A total of 424 pulmonary artery branches were sealed during the study: 181 using surgical staplers, 4 with endoscopic clips and 239 using the HARMONIC ACE® +7 Shears, designed by the company Ethicon (Johnson & Johnson). With a 3-millimetre jaw at its tip, this high-tech “pistol” allows a surgeon to seal blood vessels by delivering ultrasonic energy.

According to the World Health Organisation, lung cancer kills nearly 1.69m people around the world every year.

Objective: To evaluate the immediate, short- and medium-term efficacy and safety of pulmonary artery (PA) branch sealing utilising an ultrasonic vessel-sealing device in minimally invasive anatomical lung resection.
Methods: This study consists of a prospective, Phase II, multi-institutional, international clinical trial (clinicaltrials.gov: NCT02719717) which enrolled patients planned for VATS/robotic anatomical lung resection in seven centers (US, Canada, UK). Diameters of all PA branches requiring division were measured intraoperatively. PA Branches of 7mm or less were sealed and divided with an ultrasonic energy vessel-sealing device. The remainder of the lobectomy was performed according to surgeon preference. Intraoperative, in-hospital, and 30-day post-operative bleeding and complications were reported.
Results: A total of 150 patients with a minimum of one PA branch sealed and divided with an ultrasonic vessel-sealing device were prospectively enrolled and included in the trial. Anatomic resections included 139 lobectomies and 11 segmentectomies. A total of 424 PA branches were divided; 239 with the ultrasonic vessel-sealing device, 181 with endostaplers, and 4 with endoscopic clips. The mean and median PA diameters were 4.7mm / 5mm, 10.3mm / 10mm, and 6.5mm/6.5mm for each method, respectively. Three of the PA branches divided with the ultrasonic vessel-sealing device (1.3%) and four PA branches divided with endostaplers (2.2%) bled intraoperatively (p=0.47). Among the patients with seal failures, one patient required conversion to thoracotomy for vascular repair in the ultrasonic energy group. There was no postoperative bleeding from divided PA branches with either sealing method. One patient was re-operated for hemothorax from a bleeding bronchial artery. Mean and median length of stay was 4.1 and 3.8 days, respectively. There was no mortality at 30-days.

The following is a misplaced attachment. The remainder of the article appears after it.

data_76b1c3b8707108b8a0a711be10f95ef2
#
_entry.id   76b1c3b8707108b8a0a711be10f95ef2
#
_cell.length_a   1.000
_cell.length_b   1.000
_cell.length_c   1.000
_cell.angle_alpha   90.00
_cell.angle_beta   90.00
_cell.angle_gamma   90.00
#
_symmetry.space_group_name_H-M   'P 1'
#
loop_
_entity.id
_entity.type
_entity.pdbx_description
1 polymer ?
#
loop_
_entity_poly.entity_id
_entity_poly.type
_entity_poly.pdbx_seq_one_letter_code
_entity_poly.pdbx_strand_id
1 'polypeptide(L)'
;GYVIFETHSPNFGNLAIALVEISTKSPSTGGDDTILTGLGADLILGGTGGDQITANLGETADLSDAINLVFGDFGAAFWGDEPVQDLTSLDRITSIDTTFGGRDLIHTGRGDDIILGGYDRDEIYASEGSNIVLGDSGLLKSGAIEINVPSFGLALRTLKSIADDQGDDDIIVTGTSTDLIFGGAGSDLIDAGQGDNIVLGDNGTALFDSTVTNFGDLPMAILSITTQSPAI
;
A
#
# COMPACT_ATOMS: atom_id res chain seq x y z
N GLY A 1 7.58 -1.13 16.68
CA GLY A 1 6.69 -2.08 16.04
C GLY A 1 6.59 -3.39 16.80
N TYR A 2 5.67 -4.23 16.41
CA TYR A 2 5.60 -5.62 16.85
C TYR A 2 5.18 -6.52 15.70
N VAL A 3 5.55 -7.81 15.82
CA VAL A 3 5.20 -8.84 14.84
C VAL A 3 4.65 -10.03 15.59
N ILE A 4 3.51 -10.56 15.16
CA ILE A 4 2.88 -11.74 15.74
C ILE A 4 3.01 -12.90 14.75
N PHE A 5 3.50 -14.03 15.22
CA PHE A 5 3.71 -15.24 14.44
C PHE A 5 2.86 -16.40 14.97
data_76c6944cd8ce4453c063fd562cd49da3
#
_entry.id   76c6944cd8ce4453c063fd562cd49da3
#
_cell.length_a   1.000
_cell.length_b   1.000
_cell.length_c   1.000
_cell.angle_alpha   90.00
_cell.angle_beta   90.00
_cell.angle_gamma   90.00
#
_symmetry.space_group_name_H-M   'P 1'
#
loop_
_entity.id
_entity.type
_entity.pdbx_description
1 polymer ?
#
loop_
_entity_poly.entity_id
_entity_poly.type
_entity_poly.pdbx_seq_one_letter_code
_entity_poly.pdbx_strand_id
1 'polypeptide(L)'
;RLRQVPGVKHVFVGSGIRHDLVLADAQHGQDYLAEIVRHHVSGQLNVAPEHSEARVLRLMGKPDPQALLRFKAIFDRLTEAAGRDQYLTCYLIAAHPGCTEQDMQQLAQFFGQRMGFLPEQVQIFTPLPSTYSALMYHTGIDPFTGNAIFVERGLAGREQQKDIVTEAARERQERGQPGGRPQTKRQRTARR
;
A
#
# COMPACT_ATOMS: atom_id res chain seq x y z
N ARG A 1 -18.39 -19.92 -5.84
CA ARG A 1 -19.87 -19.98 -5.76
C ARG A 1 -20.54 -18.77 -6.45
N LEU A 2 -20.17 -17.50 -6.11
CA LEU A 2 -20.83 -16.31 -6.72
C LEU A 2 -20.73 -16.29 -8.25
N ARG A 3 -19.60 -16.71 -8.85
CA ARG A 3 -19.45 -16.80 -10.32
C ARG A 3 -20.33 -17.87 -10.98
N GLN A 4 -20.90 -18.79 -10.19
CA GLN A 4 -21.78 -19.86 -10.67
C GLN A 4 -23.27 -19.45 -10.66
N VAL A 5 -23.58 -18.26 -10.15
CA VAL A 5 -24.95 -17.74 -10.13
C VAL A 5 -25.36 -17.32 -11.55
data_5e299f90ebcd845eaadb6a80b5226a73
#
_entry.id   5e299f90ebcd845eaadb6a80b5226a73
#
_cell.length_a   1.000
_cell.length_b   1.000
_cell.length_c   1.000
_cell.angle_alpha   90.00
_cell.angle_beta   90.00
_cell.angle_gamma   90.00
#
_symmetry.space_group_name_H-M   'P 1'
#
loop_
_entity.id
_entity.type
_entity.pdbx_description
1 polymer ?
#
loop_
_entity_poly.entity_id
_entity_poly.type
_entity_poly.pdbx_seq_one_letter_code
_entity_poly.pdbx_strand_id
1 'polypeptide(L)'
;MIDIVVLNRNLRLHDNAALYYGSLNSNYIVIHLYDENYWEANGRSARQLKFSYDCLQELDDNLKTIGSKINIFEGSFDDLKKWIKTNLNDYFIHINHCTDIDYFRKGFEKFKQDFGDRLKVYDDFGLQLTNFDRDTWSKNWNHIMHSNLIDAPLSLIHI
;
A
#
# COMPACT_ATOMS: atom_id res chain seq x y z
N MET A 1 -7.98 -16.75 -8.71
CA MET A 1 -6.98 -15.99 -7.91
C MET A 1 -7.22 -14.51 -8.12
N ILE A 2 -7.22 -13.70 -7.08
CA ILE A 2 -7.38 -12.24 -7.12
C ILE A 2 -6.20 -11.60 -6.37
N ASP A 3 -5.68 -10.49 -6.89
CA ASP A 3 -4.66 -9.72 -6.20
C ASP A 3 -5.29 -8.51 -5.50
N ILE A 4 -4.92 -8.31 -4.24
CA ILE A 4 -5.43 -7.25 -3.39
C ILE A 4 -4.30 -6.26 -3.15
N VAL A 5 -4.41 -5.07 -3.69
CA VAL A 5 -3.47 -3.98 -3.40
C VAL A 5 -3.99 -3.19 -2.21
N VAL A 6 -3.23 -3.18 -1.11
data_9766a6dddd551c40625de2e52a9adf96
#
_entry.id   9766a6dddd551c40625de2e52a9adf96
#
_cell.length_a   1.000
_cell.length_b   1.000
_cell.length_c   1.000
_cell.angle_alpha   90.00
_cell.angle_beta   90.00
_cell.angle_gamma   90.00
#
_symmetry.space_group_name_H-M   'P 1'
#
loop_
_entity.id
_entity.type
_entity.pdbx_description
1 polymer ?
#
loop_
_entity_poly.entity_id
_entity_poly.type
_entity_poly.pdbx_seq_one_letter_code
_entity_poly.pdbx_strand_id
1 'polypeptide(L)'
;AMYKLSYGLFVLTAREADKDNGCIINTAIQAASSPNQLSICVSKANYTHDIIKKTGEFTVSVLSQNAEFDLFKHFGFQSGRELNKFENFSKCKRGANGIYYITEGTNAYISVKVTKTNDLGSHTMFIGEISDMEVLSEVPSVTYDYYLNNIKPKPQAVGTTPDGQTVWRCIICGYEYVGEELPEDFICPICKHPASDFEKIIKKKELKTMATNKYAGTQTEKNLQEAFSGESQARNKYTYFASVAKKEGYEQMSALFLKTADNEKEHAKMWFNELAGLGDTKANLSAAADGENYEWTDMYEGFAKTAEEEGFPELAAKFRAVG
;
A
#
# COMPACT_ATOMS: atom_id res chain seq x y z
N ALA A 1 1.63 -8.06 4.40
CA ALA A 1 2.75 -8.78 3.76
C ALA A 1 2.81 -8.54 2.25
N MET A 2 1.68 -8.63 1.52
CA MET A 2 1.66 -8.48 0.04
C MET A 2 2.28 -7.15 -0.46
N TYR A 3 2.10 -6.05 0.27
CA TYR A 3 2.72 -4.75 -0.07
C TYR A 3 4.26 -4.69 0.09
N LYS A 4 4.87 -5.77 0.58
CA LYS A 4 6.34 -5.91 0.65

Conclusions: PA branch sealing with ultrasonic energy during VATS lobectomy is safe for vessels of 7mm or less. With appropriate training, the use of an ultrasonic vessel-sealing device is a reasonable alternative for vascular sealing in PA branches of 7mm or less.

Moishe Liberman, Eric Goudie, Chris Morse, Waël C Hanna, Nathaniel R Evans, Kazuhiro Yasufuku, Richard Malthaner, Joel Dunning, Edwin Lafontaine, Pasquale Ferraro, Cameron Wright, Hugh Auchincloss, Michael Lanuti, Jocelyne Martin, Harald C Ott, Henning A Gaissert, John Sampalis

University of Montreal Hospital Research Centre material
99th Annual Meeting of the American Association for Thoracic Surgery abstract